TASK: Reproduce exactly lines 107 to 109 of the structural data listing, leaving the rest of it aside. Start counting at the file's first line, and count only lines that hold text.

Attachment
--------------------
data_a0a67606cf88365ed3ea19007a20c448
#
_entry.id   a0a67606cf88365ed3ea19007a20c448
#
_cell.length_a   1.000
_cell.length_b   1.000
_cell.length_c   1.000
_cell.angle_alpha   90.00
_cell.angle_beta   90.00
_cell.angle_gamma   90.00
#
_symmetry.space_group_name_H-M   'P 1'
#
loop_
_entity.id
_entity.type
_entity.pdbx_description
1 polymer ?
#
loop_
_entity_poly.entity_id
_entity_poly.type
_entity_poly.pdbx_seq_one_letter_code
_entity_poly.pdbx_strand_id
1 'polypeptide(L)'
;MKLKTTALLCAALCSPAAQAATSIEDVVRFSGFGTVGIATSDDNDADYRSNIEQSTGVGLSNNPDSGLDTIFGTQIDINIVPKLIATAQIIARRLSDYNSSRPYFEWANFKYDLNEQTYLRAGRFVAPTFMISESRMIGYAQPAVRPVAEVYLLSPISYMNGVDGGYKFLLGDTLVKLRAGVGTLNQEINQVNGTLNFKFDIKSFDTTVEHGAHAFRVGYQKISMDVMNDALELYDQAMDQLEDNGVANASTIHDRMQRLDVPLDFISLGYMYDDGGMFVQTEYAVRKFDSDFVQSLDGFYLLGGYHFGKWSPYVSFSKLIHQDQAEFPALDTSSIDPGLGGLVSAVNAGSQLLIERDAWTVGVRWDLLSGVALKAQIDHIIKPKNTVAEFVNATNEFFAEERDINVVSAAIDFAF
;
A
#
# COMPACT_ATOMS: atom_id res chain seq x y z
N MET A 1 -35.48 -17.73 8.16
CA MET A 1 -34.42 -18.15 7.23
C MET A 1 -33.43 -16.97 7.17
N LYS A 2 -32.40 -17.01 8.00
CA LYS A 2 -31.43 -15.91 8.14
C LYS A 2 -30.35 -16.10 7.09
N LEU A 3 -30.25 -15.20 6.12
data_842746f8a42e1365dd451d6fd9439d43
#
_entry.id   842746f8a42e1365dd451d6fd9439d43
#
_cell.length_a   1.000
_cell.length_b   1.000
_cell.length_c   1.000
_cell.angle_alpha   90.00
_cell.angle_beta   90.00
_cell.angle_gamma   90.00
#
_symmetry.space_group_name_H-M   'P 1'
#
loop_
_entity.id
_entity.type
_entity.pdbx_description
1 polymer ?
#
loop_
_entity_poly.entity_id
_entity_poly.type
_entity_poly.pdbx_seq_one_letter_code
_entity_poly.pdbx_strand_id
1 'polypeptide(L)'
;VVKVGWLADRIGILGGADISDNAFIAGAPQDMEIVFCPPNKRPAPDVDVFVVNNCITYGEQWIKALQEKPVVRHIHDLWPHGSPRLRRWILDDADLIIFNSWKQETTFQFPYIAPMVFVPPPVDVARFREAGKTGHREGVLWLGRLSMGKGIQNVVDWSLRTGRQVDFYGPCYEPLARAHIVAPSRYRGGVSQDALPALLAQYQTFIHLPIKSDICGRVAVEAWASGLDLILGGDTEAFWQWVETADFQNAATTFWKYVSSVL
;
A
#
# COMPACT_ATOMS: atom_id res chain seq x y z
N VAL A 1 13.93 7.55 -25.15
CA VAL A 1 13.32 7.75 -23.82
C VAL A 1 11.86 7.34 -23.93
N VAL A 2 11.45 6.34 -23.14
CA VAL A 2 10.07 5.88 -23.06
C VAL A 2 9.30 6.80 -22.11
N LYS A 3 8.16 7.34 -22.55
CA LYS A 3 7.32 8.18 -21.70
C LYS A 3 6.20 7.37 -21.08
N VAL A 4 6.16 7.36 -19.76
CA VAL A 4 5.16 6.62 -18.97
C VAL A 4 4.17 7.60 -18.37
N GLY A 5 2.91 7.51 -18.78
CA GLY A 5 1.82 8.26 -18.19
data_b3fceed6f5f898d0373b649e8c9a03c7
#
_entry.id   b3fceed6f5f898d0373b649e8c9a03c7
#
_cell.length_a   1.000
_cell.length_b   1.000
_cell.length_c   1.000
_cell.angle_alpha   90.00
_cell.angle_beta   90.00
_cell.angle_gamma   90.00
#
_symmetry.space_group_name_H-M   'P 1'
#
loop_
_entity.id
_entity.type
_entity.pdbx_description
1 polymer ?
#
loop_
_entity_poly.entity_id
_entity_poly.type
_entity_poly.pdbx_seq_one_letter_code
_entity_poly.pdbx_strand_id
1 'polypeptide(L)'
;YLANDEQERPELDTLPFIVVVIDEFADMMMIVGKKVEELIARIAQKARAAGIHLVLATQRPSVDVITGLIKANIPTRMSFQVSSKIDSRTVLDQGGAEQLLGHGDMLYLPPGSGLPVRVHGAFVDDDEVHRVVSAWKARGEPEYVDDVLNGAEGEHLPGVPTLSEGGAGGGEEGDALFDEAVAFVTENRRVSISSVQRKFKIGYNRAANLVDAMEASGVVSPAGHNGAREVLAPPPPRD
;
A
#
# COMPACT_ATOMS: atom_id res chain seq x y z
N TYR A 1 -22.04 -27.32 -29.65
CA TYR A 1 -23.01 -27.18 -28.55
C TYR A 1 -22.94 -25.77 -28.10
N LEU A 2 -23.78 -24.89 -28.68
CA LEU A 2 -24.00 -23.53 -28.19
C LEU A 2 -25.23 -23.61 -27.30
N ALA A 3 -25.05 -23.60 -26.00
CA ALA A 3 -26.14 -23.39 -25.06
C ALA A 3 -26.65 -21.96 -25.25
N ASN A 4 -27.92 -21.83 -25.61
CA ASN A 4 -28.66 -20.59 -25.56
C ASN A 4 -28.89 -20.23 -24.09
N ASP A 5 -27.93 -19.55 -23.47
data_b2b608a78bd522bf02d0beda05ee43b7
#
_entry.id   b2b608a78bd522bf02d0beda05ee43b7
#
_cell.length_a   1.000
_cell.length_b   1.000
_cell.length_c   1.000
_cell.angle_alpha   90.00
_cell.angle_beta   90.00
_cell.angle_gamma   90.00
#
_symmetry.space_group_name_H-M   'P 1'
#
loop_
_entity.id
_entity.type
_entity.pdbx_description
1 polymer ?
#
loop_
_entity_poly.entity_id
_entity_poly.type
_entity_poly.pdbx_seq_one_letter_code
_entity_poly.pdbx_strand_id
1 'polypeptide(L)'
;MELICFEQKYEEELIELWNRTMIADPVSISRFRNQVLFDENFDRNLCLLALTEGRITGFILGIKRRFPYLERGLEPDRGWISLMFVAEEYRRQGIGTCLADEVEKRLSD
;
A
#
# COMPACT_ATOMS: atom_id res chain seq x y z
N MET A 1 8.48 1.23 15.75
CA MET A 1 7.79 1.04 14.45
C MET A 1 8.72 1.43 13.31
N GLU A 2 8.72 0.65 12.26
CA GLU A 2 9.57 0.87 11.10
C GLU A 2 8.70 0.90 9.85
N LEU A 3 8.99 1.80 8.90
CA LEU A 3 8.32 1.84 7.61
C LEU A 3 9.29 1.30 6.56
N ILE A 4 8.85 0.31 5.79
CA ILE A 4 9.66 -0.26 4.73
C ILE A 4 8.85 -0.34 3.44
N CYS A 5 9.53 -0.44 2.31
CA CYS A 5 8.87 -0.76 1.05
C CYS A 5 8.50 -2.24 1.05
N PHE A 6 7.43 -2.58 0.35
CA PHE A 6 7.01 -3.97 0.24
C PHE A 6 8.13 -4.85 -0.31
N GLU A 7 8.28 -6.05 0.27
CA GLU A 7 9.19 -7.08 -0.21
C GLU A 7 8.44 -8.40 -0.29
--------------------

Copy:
;YLANDEQERPELDTLPFIVVVIDEFADMMMIVGKKVEELIARIAQKARAAGIHLVLATQRPSVDVITGLIKANIPTRMSFQVSSKIDSRTVLDQGGAEQLLGHGDMLYLPPGSGLPVRVHGAFVDDDEVHRVVSAWKARGEPEYVDDVLNGAEGEHLPGVPTLSEGGAGGGEEGDALFDEAVAFVTENRRVSISSVQRKFKIGYNRAANLVDAMEASGVVSPAGHNGAREVLAPPPPRD
;
A